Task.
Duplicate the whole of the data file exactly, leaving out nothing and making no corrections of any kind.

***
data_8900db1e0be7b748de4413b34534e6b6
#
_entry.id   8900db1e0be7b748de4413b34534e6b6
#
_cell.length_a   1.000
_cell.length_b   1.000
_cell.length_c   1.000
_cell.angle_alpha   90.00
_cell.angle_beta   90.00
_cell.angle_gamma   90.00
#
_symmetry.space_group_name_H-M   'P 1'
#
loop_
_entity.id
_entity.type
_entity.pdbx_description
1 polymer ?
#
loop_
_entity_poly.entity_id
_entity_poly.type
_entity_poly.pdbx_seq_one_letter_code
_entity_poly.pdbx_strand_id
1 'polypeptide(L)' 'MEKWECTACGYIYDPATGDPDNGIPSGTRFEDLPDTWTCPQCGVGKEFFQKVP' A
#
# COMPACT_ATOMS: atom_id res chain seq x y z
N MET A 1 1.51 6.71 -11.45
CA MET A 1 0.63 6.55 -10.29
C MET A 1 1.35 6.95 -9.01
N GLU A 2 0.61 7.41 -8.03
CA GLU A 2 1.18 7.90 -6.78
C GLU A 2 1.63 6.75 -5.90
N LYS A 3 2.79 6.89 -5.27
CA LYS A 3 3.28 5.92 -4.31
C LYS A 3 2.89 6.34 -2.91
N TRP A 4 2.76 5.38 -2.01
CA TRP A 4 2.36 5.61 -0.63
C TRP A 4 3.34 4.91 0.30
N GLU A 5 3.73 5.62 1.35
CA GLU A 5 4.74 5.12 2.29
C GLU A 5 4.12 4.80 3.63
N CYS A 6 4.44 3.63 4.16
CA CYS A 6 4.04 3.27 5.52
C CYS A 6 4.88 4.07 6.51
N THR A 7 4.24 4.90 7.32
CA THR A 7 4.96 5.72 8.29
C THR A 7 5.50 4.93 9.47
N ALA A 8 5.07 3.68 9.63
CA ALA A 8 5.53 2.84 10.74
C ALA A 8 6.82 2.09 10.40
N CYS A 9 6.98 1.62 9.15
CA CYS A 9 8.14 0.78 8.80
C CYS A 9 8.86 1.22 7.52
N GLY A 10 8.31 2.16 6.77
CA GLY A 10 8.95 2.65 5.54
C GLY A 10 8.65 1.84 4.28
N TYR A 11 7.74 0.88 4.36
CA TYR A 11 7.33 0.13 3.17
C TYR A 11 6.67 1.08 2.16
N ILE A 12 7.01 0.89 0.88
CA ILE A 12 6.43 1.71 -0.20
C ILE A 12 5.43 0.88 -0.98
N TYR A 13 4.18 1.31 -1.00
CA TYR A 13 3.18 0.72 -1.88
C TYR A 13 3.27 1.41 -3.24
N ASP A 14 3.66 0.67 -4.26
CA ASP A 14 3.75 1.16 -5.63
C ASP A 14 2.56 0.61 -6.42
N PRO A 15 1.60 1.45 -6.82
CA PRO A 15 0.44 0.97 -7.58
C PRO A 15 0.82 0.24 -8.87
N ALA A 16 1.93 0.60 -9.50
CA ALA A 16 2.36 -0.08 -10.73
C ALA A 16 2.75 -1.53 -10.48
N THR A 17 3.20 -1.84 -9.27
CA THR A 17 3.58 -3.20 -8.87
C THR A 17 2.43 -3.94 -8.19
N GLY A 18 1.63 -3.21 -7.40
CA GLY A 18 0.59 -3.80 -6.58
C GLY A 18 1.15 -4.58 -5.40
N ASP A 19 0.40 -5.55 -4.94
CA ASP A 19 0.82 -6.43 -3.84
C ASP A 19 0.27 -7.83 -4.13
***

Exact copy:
data_8900db1e0be7b748de4413b34534e6b6
#
_entry.id   8900db1e0be7b748de4413b34534e6b6
#
_cell.length_a   1.000
_cell.length_b   1.000
_cell.length_c   1.000
_cell.angle_alpha   90.00
_cell.angle_beta   90.00
_cell.angle_gamma   90.00
#
_symmetry.space_group_name_H-M   'P 1'
#
loop_
_entity.id
_entity.type
_entity.pdbx_description
1 polymer ?
#
loop_
_entity_poly.entity_id
_entity_poly.type
_entity_poly.pdbx_seq_one_letter_code
_entity_poly.pdbx_strand_id
1 'polypeptide(L)' 'MEKWECTACGYIYDPATGDPDNGIPSGTRFEDLPDTWTCPQCGVGKEFFQKVP' A
#
# COMPACT_ATOMS: atom_id res chain seq x y z
N MET A 1 1.51 6.71 -11.45
CA MET A 1 0.63 6.55 -10.29
C MET A 1 1.35 6.95 -9.01
N GLU A 2 0.61 7.41 -8.03
CA GLU A 2 1.18 7.90 -6.78
C GLU A 2 1.63 6.75 -5.90
N LYS A 3 2.79 6.89 -5.27
CA LYS A 3 3.28 5.92 -4.31
C LYS A 3 2.89 6.34 -2.91
N TRP A 4 2.76 5.38 -2.01
CA TRP A 4 2.36 5.61 -0.63
C TRP A 4 3.34 4.91 0.30
N GLU A 5 3.73 5.62 1.35
CA GLU A 5 4.74 5.12 2.29
C GLU A 5 4.12 4.80 3.63
N CYS A 6 4.44 3.63 4.16
CA CYS A 6 4.04 3.27 5.52
C CYS A 6 4.88 4.07 6.51
N THR A 7 4.24 4.90 7.32
CA THR A 7 4.96 5.72 8.29
C THR A 7 5.50 4.93 9.47
N ALA A 8 5.07 3.68 9.63
CA ALA A 8 5.53 2.84 10.74
C ALA A 8 6.82 2.09 10.40
N CYS A 9 6.98 1.62 9.15
CA CYS A 9 8.14 0.78 8.80
C CYS A 9 8.86 1.22 7.52
N GLY A 10 8.31 2.16 6.77
CA GLY A 10 8.95 2.65 5.54
C GLY A 10 8.65 1.84 4.28
N TYR A 11 7.74 0.88 4.36
CA TYR A 11 7.33 0.13 3.17
C TYR A 11 6.67 1.08 2.16
N ILE A 12 7.01 0.89 0.88
CA ILE A 12 6.43 1.71 -0.20
C ILE A 12 5.43 0.88 -0.98
N TYR A 13 4.18 1.31 -1.00
CA TYR A 13 3.18 0.72 -1.88
C TYR A 13 3.27 1.41 -3.24
N ASP A 14 3.66 0.67 -4.26
CA ASP A 14 3.75 1.16 -5.63
C ASP A 14 2.56 0.61 -6.42
N PRO A 15 1.60 1.45 -6.82
CA PRO A 15 0.44 0.97 -7.58
C PRO A 15 0.82 0.24 -8.87
N ALA A 16 1.93 0.60 -9.50
CA ALA A 16 2.36 -0.08 -10.73
C ALA A 16 2.75 -1.53 -10.48
N THR A 17 3.20 -1.84 -9.27
CA THR A 17 3.58 -3.20 -8.87
C THR A 17 2.43 -3.94 -8.19
N GLY A 18 1.63 -3.21 -7.40
CA GLY A 18 0.59 -3.80 -6.58
C GLY A 18 1.15 -4.58 -5.40
N ASP A 19 0.40 -5.55 -4.94
CA ASP A 19 0.82 -6.43 -3.84
C ASP A 19 0.27 -7.83 -4.13